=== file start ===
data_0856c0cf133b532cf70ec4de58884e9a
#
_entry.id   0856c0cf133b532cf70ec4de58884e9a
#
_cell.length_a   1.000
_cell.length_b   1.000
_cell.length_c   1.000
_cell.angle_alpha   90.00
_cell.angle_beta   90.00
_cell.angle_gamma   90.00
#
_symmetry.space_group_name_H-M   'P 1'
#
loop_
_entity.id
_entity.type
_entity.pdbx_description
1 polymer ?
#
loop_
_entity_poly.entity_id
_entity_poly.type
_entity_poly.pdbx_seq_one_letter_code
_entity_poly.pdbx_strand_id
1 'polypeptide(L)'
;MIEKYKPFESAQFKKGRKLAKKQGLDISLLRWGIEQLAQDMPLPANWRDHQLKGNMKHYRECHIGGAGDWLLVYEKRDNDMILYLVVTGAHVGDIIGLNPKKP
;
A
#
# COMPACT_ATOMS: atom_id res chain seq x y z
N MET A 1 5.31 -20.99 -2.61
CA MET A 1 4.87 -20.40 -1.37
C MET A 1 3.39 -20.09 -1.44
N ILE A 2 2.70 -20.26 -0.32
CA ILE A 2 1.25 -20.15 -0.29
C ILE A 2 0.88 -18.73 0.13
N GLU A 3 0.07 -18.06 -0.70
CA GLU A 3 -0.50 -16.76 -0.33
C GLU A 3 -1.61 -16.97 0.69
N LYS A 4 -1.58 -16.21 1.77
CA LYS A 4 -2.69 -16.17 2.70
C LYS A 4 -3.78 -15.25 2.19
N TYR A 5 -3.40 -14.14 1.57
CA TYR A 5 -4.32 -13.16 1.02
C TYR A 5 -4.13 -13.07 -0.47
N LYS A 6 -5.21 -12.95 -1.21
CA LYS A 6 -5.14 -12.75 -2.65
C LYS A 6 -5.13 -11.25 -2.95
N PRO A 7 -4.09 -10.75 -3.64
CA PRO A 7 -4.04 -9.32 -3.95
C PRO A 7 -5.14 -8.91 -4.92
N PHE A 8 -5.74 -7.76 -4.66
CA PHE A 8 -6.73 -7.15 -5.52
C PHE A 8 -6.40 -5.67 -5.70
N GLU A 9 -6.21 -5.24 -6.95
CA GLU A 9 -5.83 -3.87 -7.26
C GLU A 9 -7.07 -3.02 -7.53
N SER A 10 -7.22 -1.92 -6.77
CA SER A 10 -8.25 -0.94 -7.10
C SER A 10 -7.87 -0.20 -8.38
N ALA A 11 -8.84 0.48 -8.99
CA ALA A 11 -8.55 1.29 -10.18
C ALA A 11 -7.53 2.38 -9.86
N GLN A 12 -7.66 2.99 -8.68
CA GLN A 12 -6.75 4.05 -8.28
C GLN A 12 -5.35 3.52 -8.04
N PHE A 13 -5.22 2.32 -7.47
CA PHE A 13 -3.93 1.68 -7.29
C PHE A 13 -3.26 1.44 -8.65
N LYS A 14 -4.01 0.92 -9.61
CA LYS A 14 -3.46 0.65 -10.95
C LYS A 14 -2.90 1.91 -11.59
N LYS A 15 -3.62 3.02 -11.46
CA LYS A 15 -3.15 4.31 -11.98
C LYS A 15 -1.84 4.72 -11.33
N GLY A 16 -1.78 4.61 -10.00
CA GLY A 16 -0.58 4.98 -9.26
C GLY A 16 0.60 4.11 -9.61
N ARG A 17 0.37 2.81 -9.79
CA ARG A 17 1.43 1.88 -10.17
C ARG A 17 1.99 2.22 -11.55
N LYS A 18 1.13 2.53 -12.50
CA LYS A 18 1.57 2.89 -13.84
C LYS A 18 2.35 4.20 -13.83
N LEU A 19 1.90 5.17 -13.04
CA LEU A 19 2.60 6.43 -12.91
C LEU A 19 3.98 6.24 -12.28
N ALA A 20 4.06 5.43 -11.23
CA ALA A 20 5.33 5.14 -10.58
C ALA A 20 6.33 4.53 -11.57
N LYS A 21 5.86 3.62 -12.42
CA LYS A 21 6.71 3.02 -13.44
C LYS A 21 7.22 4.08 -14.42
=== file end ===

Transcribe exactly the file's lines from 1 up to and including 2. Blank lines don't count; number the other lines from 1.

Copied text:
data_0856c0cf133b532cf70ec4de58884e9a
#